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Business News/ Companies / News/  Now, Jet lenders ask JKC to produce flying permit
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Now, Jet lenders ask JKC to produce flying permit

Jet Airways' ownership transfer has been hanging fire amid continuing differences between the lenders and the consortium

Jet Airways stopped flying in April 2019 after running into financial difficulties. (File Photo: AFP)Premium
Jet Airways stopped flying in April 2019 after running into financial difficulties. (File Photo: AFP)

New Delhi: Lenders to Jet Airways, led by State Bank of India, have asked the Jalan-Kalrock Consortium (JKC), the successful bidder for the airline, to present the necessary Air Operator Certificate (AOC).

The request for the AOC, a prerequisite for flight operations, was made during the hearing in a case at the National Company Law Appellate Tribunal (NCLAT), involving the airline's Committee of Creditors (CoC), which has contested the ownership transfer to JKC.

The lenders' insistence on the AOC highlights the conditions for restarting the airline. They expect JKC to present the certificate at the next hearing as a proof of their intent to revive Jet Airways.

In previous hearings, lenders had raised concerns over JKC's funding sources and alleged money laundering activities, particularly in connection with investor Florian Fritsch, who is under investigation for fraud by European entities.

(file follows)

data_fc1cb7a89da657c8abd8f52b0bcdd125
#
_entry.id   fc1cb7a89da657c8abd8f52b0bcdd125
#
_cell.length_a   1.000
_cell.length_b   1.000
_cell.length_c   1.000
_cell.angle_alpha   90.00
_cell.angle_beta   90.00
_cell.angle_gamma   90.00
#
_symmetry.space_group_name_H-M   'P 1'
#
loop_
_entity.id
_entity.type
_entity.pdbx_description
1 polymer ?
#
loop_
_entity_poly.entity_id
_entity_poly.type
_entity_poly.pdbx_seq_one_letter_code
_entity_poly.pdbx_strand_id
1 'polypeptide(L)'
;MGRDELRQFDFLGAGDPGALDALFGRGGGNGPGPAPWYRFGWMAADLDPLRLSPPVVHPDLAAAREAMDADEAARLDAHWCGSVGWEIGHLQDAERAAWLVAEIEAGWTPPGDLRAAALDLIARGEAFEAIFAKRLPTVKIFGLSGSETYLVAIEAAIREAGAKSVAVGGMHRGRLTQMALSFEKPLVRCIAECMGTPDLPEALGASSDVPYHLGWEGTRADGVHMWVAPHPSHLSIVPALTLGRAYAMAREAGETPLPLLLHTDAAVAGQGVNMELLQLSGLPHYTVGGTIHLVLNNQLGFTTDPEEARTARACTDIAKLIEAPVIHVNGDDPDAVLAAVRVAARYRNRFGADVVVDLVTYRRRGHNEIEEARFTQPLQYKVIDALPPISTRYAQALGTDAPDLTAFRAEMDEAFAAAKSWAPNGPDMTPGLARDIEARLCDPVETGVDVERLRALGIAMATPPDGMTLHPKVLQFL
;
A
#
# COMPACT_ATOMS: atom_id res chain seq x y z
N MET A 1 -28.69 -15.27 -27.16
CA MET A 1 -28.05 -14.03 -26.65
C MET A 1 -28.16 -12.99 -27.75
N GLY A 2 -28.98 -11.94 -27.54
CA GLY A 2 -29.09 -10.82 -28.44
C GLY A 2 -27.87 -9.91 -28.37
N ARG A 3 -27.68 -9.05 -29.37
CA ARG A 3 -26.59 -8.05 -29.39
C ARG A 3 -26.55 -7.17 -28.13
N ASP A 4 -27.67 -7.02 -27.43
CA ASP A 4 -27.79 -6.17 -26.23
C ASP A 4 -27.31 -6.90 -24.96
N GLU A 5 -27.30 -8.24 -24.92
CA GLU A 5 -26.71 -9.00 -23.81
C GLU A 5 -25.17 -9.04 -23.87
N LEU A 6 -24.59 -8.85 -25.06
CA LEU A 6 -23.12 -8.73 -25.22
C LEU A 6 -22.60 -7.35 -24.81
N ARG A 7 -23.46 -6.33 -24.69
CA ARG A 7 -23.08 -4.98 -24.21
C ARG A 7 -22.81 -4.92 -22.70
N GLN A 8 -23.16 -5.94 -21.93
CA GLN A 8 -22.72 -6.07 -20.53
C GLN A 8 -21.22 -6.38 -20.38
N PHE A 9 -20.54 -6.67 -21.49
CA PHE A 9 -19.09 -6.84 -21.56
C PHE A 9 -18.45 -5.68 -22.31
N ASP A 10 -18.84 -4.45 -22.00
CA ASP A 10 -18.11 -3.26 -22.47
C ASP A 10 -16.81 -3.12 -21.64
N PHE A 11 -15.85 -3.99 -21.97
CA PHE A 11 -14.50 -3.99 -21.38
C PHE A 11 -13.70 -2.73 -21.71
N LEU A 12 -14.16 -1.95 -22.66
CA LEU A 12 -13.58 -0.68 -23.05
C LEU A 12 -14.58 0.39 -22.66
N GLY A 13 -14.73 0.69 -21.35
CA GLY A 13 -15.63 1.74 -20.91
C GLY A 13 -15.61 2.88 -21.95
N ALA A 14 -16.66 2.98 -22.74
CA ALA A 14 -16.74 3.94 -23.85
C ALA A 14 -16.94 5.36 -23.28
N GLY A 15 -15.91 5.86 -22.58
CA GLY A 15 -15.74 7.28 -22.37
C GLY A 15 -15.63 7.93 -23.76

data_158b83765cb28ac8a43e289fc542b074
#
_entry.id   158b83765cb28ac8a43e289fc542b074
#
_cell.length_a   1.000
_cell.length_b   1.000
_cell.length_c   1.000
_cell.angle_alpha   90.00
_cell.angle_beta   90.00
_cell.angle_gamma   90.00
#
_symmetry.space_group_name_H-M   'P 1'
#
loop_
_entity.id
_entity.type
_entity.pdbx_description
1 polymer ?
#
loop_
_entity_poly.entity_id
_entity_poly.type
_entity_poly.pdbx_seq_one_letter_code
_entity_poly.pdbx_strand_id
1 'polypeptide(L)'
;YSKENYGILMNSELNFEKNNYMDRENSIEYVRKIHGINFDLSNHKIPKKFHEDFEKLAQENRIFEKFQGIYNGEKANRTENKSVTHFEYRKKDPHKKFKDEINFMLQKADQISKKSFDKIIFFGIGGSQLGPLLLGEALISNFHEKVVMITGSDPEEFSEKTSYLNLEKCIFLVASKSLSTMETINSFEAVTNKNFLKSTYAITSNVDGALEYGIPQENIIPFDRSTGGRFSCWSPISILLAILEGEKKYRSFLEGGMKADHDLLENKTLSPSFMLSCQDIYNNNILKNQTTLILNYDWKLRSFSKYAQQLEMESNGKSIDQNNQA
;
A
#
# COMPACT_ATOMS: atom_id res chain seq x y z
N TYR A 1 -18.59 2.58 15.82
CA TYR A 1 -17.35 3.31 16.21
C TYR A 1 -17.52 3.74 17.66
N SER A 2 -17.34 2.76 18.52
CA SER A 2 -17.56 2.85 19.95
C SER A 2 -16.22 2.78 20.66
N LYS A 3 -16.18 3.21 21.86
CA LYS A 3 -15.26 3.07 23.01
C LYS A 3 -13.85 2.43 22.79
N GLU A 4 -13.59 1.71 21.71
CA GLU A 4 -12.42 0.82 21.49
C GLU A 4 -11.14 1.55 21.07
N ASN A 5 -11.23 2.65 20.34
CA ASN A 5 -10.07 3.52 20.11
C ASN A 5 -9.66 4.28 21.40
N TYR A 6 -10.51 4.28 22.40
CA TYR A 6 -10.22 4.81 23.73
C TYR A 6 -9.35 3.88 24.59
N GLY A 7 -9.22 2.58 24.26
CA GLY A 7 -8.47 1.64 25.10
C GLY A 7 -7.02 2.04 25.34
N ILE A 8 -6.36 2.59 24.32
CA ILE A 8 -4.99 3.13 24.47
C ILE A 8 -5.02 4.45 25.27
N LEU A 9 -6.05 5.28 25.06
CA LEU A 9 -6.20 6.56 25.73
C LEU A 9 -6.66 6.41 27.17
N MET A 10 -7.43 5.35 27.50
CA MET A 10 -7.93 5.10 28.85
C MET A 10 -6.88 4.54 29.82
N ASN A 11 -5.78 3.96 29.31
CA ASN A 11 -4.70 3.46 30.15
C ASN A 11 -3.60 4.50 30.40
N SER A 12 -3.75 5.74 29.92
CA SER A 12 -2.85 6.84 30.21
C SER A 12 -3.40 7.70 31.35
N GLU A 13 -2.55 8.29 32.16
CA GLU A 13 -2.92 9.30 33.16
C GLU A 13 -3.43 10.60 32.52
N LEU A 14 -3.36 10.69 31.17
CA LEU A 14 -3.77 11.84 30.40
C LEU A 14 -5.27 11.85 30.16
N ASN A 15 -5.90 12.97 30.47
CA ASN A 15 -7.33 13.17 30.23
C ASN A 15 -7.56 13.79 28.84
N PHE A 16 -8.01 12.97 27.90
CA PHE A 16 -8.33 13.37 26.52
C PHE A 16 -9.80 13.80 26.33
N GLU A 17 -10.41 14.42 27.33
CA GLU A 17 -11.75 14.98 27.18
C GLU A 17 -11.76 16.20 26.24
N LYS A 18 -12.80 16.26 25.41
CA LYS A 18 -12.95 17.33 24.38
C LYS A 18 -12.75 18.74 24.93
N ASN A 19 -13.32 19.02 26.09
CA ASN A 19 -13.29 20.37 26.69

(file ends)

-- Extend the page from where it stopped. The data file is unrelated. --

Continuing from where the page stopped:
The court has postponed the hearing to 11 December, emphasizing that no further delays will be tolerated, and the case will be prioritized on that date.

In July, the Directorate General of Civil Aviation (DGCA) had conditionally extended Jet Airways' AOC until 3 September, limited to facilitating the Corporate Insolvency Resolution Process (CIRP). JKC has claimed that the flying permit is in place and remains valid until the consortium initiates flight operations.

Additional solicitor general N Venkataraman, representing the lenders, conveyed the complexities of the case, citing JKC's continuous legal maneuvers, including their request for the return of a 200 crore deposit and simultaneous appeals for urgent hearing at the Supreme Court.

JKC has said that the funds are sought for equity issuance in the airline, an action not yet executed by the lenders.

On 29 September, JKC said it had fulfilled the financial commitment of 350 crore and the new promoters are determined to resume operations of the airline in 2024.

JKC had completed the transfer of money to the lenders as per NCLAT's directive instruction. According to the payment schedule, approved by the NCLAT on 28 August, JKC was required to pay 200 crore to the lenders. The NCLAT had instructed them to pay the due amount of 350 crore by 30 September, with 150 crore to be encashed from the performance bank guarantee. 

However, lenders voiced concerns about the consortium's source of funding, hinting at potential money laundering on 4 October.

Jet Airways stopped flying in April 2019 after running into financial difficulties. However, ownership transfer has been hanging fire amid continuing differences between the lenders and the consortium. On 22 June 2021, the NCLT approved the resolution plan for Jet Airways.

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Published: 22 Nov 2023, 06:08 PM IST
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